I crave loving touch in a very clean (non-sexual) social environment. When I get it, it is very helpful to me. My body responds strongly as does my mood. There are some ways I can provide this for myself. I trained in Quantum Touch a long time ago. I can give the little boy I once was healing sessions through distance healing this way. I also pay for a massage therapist (and my mother helps with that expense). I have had a couple of guys help me with a healing session once. It was good to feel their support. Women are trickier for me. They generally don't want to hear about what I'm going through when the social atmosphere becomes unsafe for me. It would be nice if I could find a partner for a deeper exploration of healing. Marnia Robinson has described one that interests me a great deal (see: http://www.reuniting.info/node/1734). Finding a partner is very challenging for me. I have explored her approach for three nights once. It was a remarkably powerful and healing experience for me. It was a very good first taste. Unfortunately that was all this partner could handle. Finding people who share my interest in healing at this depth are very rare in my experience. So I just keep on plugging along with what I can do on my own. My body needs lots of work, so I'm not in lack of things to do! :-)

Originally Posted By: focusedbody
Thanks so much for continuing to share your experience. It is awful and mind-boggling to examine, but helps me feel less alone.


You are welcome. This is good for me too. I find it often very awkward talking about the way I struggle with most people. They don't seem to understand. The taboo against seeing the way mothers can hurt their kids is very strong. When you combine that with the subtlety of what I experienced and the way my mother behaves in general (she is easily seen as a saint), then honouring my own reality and need for healing becomes challenging. It's great to be able to communicate with people who understand. Thanks for your help! :-)

Sincerely,

"GAATT"
_________________________
"Love yourself and watch...Today, Tomorrow, Always." Buddha.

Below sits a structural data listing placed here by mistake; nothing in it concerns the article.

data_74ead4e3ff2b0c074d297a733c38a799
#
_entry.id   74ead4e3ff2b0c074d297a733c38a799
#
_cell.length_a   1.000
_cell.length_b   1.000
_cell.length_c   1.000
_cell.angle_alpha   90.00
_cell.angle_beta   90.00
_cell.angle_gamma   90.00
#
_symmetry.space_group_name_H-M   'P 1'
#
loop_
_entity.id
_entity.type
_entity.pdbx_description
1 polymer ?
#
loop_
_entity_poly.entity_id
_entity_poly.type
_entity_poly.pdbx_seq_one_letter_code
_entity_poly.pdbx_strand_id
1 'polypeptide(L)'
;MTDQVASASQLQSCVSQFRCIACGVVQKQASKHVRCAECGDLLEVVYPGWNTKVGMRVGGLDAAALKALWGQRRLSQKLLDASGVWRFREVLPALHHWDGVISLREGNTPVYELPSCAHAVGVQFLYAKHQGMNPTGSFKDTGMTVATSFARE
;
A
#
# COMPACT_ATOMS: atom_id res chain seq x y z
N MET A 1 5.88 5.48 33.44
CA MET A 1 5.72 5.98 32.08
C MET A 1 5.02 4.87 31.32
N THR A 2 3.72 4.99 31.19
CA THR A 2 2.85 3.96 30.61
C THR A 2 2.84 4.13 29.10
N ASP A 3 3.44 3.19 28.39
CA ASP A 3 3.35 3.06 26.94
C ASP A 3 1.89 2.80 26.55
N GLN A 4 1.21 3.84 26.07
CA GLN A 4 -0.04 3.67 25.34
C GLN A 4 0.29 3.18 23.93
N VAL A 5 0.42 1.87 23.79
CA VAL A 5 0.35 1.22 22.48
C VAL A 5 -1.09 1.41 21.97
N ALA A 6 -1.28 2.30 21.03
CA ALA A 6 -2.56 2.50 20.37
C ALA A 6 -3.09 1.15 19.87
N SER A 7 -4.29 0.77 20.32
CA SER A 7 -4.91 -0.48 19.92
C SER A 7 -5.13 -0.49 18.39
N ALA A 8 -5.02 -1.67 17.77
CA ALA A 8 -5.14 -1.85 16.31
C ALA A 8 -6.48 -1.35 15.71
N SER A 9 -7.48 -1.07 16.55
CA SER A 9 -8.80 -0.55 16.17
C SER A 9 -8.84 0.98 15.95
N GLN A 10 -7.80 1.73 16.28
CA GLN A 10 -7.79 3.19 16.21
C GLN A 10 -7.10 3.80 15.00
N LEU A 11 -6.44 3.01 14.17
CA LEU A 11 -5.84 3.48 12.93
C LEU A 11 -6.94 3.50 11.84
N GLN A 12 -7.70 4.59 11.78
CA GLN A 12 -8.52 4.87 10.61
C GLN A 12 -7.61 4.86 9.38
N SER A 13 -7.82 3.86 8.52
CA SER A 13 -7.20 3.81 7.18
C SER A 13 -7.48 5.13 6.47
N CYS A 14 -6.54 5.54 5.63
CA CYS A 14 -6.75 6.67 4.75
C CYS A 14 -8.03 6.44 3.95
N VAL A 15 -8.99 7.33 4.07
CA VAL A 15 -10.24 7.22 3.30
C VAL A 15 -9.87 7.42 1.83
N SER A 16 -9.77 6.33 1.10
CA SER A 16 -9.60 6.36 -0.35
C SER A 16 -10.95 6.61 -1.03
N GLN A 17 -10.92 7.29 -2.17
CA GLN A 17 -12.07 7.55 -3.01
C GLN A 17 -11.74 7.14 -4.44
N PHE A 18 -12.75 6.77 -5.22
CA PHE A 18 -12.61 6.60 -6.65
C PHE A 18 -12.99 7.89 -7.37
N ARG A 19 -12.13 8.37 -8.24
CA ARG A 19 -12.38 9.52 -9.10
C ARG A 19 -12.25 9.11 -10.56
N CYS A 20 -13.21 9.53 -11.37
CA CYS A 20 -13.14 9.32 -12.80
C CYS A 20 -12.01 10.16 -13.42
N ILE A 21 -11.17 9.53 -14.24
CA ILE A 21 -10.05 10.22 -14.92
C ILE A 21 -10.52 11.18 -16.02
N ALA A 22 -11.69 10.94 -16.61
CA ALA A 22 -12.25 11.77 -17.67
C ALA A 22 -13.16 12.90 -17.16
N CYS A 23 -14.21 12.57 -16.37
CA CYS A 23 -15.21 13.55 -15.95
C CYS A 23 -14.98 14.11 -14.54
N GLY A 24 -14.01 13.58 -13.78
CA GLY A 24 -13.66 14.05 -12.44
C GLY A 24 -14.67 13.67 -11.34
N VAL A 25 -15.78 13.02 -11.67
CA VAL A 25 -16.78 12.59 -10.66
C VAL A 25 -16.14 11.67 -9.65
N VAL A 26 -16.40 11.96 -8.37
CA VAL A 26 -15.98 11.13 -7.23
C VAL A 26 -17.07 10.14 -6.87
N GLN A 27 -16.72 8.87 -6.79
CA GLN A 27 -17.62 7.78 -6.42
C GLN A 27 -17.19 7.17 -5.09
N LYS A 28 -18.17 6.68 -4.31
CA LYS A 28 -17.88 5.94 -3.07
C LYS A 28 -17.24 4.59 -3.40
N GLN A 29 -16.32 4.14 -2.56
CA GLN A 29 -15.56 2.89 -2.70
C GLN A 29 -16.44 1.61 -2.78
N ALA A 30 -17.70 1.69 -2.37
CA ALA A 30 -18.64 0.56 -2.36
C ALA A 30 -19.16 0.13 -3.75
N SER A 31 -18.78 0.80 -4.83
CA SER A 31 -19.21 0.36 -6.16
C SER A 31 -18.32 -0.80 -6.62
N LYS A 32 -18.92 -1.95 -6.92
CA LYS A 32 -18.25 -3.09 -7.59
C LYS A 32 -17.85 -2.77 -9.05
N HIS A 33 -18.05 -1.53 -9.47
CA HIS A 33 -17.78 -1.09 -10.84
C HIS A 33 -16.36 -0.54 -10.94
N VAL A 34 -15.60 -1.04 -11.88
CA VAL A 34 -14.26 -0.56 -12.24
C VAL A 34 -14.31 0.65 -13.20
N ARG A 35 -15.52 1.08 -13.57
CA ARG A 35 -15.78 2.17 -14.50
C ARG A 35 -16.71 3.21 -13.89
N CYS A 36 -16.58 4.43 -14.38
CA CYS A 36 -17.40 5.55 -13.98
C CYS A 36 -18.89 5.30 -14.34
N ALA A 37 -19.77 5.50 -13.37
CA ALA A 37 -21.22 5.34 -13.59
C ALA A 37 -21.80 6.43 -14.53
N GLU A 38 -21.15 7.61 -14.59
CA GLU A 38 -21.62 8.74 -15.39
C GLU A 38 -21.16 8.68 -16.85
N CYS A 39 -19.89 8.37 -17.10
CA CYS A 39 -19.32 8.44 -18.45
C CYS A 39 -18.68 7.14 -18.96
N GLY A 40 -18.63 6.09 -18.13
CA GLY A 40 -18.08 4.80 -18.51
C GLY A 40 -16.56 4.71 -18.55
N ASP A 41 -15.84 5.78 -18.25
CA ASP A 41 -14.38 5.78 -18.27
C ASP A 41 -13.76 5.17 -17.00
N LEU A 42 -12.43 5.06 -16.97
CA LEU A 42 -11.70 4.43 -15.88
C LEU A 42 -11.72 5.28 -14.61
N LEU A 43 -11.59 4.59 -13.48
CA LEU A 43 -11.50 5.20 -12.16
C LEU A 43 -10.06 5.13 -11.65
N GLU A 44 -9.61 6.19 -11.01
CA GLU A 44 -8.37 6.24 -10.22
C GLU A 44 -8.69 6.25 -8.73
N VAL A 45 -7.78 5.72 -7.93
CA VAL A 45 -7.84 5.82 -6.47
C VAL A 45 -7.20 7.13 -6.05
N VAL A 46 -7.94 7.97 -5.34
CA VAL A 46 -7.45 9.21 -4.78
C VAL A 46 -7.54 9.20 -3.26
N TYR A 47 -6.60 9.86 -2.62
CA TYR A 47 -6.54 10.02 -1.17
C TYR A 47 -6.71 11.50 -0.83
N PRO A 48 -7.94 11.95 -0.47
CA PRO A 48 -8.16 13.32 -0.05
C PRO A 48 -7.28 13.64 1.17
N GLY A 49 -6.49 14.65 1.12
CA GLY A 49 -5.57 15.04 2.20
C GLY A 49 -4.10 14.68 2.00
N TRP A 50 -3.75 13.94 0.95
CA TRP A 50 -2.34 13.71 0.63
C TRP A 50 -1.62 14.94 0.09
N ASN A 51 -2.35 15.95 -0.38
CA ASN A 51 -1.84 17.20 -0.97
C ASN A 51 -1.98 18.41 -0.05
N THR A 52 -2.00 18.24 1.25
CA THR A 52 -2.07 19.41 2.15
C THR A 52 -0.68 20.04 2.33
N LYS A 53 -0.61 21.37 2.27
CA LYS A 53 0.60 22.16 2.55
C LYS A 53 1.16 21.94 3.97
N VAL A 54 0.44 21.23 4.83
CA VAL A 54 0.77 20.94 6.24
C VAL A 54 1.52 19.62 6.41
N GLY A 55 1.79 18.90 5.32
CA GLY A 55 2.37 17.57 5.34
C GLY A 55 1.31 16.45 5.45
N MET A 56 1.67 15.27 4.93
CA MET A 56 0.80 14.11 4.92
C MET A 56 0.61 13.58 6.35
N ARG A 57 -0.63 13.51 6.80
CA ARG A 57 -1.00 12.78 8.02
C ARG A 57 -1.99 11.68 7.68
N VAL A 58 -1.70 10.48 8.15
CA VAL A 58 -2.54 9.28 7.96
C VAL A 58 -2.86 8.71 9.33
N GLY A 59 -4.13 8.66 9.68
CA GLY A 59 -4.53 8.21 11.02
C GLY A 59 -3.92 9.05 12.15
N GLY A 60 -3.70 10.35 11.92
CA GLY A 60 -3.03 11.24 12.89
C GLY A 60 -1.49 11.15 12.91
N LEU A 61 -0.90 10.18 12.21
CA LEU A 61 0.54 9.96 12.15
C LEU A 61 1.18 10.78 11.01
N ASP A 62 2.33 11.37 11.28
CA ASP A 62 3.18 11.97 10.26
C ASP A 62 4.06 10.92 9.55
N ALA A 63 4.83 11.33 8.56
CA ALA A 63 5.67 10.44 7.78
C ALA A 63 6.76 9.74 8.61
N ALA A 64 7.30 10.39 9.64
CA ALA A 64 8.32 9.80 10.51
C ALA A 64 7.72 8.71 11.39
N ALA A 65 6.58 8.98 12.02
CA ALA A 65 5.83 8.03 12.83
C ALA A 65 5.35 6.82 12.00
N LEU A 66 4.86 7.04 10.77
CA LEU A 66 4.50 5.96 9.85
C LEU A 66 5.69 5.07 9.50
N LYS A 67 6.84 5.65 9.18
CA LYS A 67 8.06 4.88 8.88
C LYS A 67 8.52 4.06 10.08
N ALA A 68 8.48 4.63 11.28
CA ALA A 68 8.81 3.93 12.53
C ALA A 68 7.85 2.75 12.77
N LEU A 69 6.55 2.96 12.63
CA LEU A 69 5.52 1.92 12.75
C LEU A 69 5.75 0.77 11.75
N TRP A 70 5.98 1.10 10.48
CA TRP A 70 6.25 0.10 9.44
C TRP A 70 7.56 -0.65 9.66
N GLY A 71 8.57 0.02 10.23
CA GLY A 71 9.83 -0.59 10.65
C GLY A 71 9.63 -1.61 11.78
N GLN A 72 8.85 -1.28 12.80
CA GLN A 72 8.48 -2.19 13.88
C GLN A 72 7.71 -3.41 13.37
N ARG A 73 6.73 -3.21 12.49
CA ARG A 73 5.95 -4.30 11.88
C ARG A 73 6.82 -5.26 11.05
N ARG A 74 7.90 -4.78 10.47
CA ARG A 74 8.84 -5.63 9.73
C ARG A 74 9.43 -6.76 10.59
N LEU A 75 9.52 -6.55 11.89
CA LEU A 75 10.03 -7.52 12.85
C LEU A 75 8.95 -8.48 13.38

My Story: http://www.malesurvivor.org/board/ubbthreads.php?ubb=showflat&Number=468661#Post468661

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#459635 - 01/28/14 09:54 PM Re: How to recover from hurtful mothering? [Re: gaatt]
focusedbody Offline


Registered: 02/03/13
Posts: 334
Loc: NY
Hey, Gaatt.

Have you ever tried any social dancing?

Ballroom dancing can involve some degree of touch, in a controlled but fun way. I've been finding that it's a good place to gradually address some of my confusion.

FB
_________________________
Lose the drama; life is a poem.

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#459700 - 01/29/14 01:23 PM Re: How to recover from hurtful mothering? [Re: gaatt]
gaatt Offline
Member
MaleSurvivor

Registered: 11/02/08
Posts: 116
Hi Focussed,

Thanks for the idea. It has occurred to me in the past but I haven't really done much about it. I'm leery of it because the focus on healing is so weak.

Currently I'm looking into a group that specifically focusses on non-sexual touch as a form of relating. The group "Cuddle Party" (see: www.cuddleparty.com) seems to be strongly structured and alot of fun. I'll have to travel to get to it, but it intrigues me. They have a emphasis on openly setting healthy boundaries that is generally absent in most social groups.
_________________________
"Love yourself and watch...Today, Tomorrow, Always." Buddha.

My Story: http://www.malesurvivor.org/board/ubbthreads.php?ubb=showflat&Number=468661#Post468661

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#459763 - 01/30/14 10:09 AM Re: How to recover from hurtful mothering? [Re: gaatt]
focusedbody Offline


Registered: 02/03/13
Posts: 334
Loc: NY
Hey, Gaatt.

That sounds really good. Taking time to understand boundaries is important. I think it opens up the possibility to healing.

I frequently get disoriented. It seems to happen more in the presence of both genders. Ballroom dancing helps me move through that experience and calm down a bit. I agree, however, that it might not directly address what is asking to be healed.

Here's to taking brave steps and feeling good about where they land!

FB
_________________________
Lose the drama; life is a poem.